The Quality of Life in Bipolar Disorder (or, QoL.BD) is a measure of aspects of quality of life that are important to people with lived experience of bipolar disorder. It was developed by our very own CREST.BD team, and to date is the only bipolar disorder specific quality of life scale. In the ten years since the QoL.BD was released, it has been translated in over 20 languages, including Chinese, Spanish, and Iranian. Each time the QoL.BD gets adapted to a new language, it is important to evaluate its validity and reliability (two terms describing its measurement properties). This is a critical step in the development process called psychometric evaluation: it ensures that this new version is measuring the same thing, in the same way, as the original English scale.
The same psychometric evaluation principles apply when adapting the delivery mode of the QoL.BD (that is, the format in which you complete the measure). The original QoL.BD is what we call a ‘pen-and-paper’ instrument, which has some limitations. For example, the person interested in the results needs to add up responses by hand, which can lead to mistakes. If you conduct a research study using the pen-and-paper QoL.BD, you would need to find a place to store the completed questionnaires, which can get tricky with a large study (or a small office). Relying on pen-and-paper scales can limit the ability of people in rural and remote locations to participate in research, or to share their QoL.BD scores with their supports. Web-based versions of scales are typically more practical and user friendly, and so, the QoL Tool (an online version of the QoL.BD) was developed.
You might notice that the QoL Tool looks a little different to the original pen-and-paper measure. We added in some new features on the basis of community feedback to make it more user-friendly and engaging, such as adding a display feature that shows your results for each life area (or ‘domain’) as you progress through the questionnaire. Just like when a scale is translated into a different language, these kinds of changes can impact the consistency and accuracy of a measurement instrument. In order to confirm that the QoL Tool was a reliable and valid measure of quality of life for people with bipolar disorder, we performed a psychometric evaluation study.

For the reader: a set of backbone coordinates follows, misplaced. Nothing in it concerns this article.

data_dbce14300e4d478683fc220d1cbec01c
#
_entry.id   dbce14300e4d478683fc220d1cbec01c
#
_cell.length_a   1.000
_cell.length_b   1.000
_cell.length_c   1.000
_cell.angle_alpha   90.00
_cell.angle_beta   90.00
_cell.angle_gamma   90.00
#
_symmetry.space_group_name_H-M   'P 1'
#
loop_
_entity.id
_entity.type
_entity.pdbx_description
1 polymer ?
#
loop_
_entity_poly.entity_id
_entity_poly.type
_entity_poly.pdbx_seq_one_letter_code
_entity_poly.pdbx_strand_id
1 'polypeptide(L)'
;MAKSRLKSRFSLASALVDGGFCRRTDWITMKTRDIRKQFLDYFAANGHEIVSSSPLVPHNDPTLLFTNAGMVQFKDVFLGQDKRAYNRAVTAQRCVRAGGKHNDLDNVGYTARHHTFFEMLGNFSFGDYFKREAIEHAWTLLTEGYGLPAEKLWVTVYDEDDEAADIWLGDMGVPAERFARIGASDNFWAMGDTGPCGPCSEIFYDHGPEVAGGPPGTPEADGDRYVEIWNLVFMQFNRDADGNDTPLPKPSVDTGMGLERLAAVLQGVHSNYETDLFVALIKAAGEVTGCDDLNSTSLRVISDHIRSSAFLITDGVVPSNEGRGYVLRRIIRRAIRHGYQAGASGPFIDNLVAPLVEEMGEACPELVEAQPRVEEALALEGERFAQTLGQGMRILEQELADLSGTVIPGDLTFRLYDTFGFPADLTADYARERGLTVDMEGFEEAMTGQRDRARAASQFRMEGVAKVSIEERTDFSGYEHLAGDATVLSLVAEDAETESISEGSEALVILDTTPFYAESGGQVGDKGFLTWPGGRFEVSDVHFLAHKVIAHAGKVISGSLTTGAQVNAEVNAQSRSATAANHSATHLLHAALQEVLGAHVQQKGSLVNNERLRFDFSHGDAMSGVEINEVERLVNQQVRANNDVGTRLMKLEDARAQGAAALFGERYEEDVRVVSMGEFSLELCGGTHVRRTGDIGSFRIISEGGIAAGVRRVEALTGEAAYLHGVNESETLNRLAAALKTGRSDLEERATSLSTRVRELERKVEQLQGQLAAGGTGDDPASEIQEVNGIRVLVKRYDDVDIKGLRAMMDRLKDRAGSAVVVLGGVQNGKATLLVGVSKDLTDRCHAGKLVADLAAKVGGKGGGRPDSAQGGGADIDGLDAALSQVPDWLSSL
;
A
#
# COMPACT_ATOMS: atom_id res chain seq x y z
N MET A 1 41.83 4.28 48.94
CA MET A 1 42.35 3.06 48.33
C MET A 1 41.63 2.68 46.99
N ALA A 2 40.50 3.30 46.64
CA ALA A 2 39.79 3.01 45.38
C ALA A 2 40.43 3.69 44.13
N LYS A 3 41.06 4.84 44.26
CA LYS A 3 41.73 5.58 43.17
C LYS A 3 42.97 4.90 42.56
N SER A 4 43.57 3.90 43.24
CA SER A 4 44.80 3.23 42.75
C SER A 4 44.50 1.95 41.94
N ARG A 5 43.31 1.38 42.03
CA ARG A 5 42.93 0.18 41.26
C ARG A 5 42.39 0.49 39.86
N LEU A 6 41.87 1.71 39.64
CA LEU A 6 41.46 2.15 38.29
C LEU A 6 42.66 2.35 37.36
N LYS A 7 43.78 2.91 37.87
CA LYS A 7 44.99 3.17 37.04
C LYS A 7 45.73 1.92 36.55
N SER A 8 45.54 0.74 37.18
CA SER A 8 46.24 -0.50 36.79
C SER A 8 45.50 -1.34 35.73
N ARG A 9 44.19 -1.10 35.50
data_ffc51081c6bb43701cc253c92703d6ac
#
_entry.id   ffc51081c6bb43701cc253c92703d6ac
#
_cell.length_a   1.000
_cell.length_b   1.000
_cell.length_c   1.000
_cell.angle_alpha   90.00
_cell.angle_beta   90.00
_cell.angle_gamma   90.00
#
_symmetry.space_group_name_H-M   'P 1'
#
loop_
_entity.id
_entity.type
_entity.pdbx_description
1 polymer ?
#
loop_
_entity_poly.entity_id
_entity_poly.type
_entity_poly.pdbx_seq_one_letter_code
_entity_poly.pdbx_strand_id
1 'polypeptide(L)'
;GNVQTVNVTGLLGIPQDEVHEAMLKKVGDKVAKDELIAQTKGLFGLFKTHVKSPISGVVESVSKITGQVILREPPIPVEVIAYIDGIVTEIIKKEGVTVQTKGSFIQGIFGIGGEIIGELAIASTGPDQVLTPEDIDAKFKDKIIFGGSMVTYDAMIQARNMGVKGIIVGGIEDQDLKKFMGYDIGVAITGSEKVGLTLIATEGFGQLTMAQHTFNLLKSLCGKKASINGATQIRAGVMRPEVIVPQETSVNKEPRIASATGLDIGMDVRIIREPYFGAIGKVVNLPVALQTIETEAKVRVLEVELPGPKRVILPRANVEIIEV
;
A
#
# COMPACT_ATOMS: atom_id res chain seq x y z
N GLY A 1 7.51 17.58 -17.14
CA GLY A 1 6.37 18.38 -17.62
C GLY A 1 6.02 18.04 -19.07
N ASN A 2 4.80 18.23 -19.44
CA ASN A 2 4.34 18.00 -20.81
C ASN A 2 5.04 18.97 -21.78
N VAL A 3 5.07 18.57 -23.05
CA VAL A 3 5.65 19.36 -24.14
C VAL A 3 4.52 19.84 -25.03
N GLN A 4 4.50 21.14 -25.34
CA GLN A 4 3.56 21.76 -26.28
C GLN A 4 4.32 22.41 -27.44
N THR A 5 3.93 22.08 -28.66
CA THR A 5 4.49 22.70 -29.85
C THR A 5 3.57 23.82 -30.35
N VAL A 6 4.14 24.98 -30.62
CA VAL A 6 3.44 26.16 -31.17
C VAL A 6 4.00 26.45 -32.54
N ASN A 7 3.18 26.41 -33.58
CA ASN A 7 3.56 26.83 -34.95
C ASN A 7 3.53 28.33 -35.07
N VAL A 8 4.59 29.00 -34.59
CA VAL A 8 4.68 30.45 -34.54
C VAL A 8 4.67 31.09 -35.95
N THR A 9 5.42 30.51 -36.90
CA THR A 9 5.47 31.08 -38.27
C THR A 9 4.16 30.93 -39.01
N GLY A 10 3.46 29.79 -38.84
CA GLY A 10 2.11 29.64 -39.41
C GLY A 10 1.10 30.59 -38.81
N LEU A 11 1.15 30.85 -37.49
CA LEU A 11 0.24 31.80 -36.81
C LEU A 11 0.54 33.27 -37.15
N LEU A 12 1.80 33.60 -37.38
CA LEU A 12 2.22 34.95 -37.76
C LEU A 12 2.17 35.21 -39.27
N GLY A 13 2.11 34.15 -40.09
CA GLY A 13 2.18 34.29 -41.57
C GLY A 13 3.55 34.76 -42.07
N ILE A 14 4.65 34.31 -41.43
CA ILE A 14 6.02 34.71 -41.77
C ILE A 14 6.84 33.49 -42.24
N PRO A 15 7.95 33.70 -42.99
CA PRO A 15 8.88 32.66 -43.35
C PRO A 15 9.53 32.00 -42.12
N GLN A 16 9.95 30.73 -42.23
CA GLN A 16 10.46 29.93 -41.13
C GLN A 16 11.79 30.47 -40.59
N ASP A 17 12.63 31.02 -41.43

A total of 498 people with bipolar disorder who used the QoL Tool gave us permission to use their data for this research (thank you if you were one of those people!). With this, we were able to demonstrate the QoL Tool is internally consistent (that is, people’s answers to items from the same domain tended to be similar). We also performed an exploratory factor analysis, a statistical method used to see how items group together – we wanted to see if we could replicate the same 12 core domains (sleep, physical health, mood, cognition, home, self-esteem, leisure, relationships, spiritual, money, independence, and identity) as the original pen-and-paper scale.
Overall, the psychometric properties for the QoL Tool are consistent with the pen-and-paper QoL.BD. This suggests that the same quality of life domains are being measured by the QoL Tool, and that it produces a reliable and consistent estimate of how people are faring. This is great news for our Bipolar Bridges project, which will be incorporating the QoL Tool into a mobile-phone based platform for monitoring and improving quality of life.
You can read our open-access publication on the web-based adaptation and psychometric evaluation of the QoL Tool here: